Leader and tippet requirements are simple.  Bring Powerflex Plus tippet in 2X (12#) to 1X (15#) for dry flies.  Watching a monster trout slurp down a Chubby Chernobyl or crush a mouse pattern is a trip highlight.   For subsurface presentations, I used 0X (15#) pound Fluroflex Plus tippet.

Even though large bulky flies aren’t needed, leaders designed to turn over large flies in the wind work best. RIO Saltwater or Bonefish leaders work well.  I also had good success using Powerflex Plus Leaders.

You should have at least a half dozen leaders in the 10’ (Saltwater) to 12’ (Powerflex Plus) lengths.

As mentioned earlier in this post, having a few Versileaders in various sink rates is a good idea.

Other Equipment Considerations:


As with all fishing excursions, quality polarized sunglasses are a must.  If possible, bring two pairs. A hat with a large bill that stays in place when the wind is up is recommended. Buffs are an excellent accessory for keeping the sun off your face and your hat on your head. Bring two if you can.

Wading Jacket and Waders: 

95% of the fishing on both Lago Strobel and the surrounding Lagunas takes place from shore. Although deep wading isn’t necessary or recommended you need waders and a wading jacket. Depending on the conditions, you may have waves crashing around and into you.  A wading jacket and waders keeps you warm and dry while providing relieve from the wind.

A wading staff helps navigate the rocky shallows
Wading Boots:  

Lago Strobel isn’t the place for lightweight wading boots. Good ankle support is critical due to Lago Strobel’s rocky shoreline. A combination of felt and studs or Vibram and studs provides sure footing.

General clothing: 

Lago Strobel sits at approximately 3000 feet above sea level. The weather is unpredictable and changes quickly. A layered philosophy works best. Even during mid-summer, it is possible to have a frost at night. In the fall late March into April, a wool hat is also recommended.  Rain, however, is unlikely at any time of year.

Having the right equipment makes all the difference
Sun Gloves: 

Sun gloves are also a welcome accessory. They keep the sun and wind off your hands. As with most Lago Strobel kit, a second pair is a welcome relief to replace a wet pair should it turn cool.

The only recommended equipment I haven’t mentioned, flies.  Don’t worry I will cover those in detail in a future entry.

Friday, July 29, 2016

Lago Strobel-Initial Impressions

My first view of Lago Strobel
As the crow flies, Lago Strobel (AKA Jurassic Lake) is just over the adjacent ridge from Estancia Laguna Verde but in order to get from the lodge to the lake requires a short 15-minute drive.  The road to Lago Strobel from Estancia Laguna Verde is a good a, although somewhat bumpy, two-wheel drive dirt road. As rocks abound in Patagonia our daily trek with our guide Martin was a bit of shake and bake experience.  Wildlife greeted us every day to and from the lake, guanaco, foxes, emu and a variety of raptors.

Guanaco were a daily sight
(Courtesy Barry Acton)
The lodge vehicles placed you on the best spots daily
The day after my arrival was to be our first of six straight on Lago Strobel.  As we pulled away from Estancia Laguna Verde my heart raced with excitement wondering what to expect when I saw Lago Strobel for the first time.  We stopped on the edge of plateau before beginning our decent down to Lago Strobel I took a large deep breath.  It was hard to believe I was actually looking at the lake after hearing so much about its rich tradition of large, fat, healthy rainbows.  Each following morning upon viewing the lake, my reaction never changed.  Some days we were greeted by a lake in full turmoil complete with strong winds, rolling waves and white caps, other days it was a light ripple and there were those days when the lake was mirror calm.  Although Patagonia and Lago Strobel in particular has a reputation for wind, a day on the water isn’t always a raging gale.  Although when the wind was up the lake tended to fish best.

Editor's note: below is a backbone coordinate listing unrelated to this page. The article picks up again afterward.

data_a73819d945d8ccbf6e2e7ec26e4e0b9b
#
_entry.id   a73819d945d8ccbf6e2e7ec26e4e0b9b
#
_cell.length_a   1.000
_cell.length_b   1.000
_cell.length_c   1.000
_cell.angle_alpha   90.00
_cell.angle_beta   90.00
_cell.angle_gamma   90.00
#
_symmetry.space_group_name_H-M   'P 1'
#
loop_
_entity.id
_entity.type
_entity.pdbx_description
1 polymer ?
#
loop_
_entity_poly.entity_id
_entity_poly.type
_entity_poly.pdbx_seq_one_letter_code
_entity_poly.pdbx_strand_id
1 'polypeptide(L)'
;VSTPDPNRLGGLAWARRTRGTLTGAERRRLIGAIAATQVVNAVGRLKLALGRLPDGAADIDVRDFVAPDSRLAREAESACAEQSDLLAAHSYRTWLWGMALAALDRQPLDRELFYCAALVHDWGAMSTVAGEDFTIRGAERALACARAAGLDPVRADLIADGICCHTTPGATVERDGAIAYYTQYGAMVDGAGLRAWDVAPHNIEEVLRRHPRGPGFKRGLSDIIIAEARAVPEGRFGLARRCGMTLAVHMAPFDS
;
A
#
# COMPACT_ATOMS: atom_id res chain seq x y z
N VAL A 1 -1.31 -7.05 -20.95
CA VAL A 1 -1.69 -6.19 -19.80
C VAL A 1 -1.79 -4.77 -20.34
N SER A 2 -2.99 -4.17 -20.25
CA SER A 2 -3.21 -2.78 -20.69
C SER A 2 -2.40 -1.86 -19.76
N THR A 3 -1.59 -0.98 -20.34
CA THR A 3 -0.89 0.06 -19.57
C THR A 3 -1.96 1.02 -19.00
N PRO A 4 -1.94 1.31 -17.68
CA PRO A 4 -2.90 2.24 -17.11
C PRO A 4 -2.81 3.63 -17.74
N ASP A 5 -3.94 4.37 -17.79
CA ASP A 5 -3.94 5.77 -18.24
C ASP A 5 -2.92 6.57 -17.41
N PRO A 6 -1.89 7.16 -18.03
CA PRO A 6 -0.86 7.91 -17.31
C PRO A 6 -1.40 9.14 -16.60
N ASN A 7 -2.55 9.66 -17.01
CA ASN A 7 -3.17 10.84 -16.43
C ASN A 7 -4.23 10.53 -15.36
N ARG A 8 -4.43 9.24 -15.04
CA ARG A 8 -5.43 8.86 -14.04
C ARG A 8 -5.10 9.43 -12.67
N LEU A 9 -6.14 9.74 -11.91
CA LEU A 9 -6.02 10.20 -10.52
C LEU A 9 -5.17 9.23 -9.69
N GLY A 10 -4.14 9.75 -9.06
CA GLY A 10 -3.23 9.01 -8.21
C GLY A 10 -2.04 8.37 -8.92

Lago Strobel trout make their living prowling the shoreline
(Courtesy Barry Acton)
After taking a few pictures and video footage we began our decent down to Lago Strobel, a drop of some thirteen stories.  Originally guests had to walk down a series of narrow switch back trails to the lake.  I couldn’t imagine making that daily journey, especially the steep ascent at the end of a long day.  Now the guides drive you down to and along lake shore in new well maintained Toyota Hi Lux four-wheel drive trucks to destinations such as Camelot, Tasmania and Dry Fly Bay.  When the lodge first opened there were only a few spots you could access.  Now there is a network of roads that has opened up over 14 miles of lake shore diversifying the pressure and providing you with the mobility needed to cross paths with the trout of a lifetime.  In many instances the only time you saw another guest was when transiting from one location to another or when everyone met at a central location such as Sea Bay or Monster Bay for lunch.   The lodge does all they can to ensure a quality experience, food accommodation and their guide to client ratio, one guide for every two clients.

The rugged beauty of Lago Strobel
Lago Strobel is large, roughly ten miles long and eight miles wide.  Its crystal clear waters radiate a stunning azure blue.  The lake is extremely productive with a PH in excess of eight.  The shore line rocks are encrusted in calcium carbonate.  The white look the calcium coated rocks provide suggests the appearance of low tide.  If you kick at some of the smaller rocks they break open like an Easter egg revealing their solid inner core.  The calcium coated rocks provided good traction the wind and wave worn smooth larger rocks and boulders were always the ones to be careful off when walking or wading.  A wading staff is a recommended piece of kit for probing likely looking footholds while providing an extra level of stability. The submerged rocks resembled coral heads and were tough on fly lines.  A fact I found out within a few days.  I wasn’t paying attention to floating line.  The wave action wedged my line in the rocks subsequently shredding it in the process.  I soon learnt to pay attention where I placed my line with each strip of my retrieve.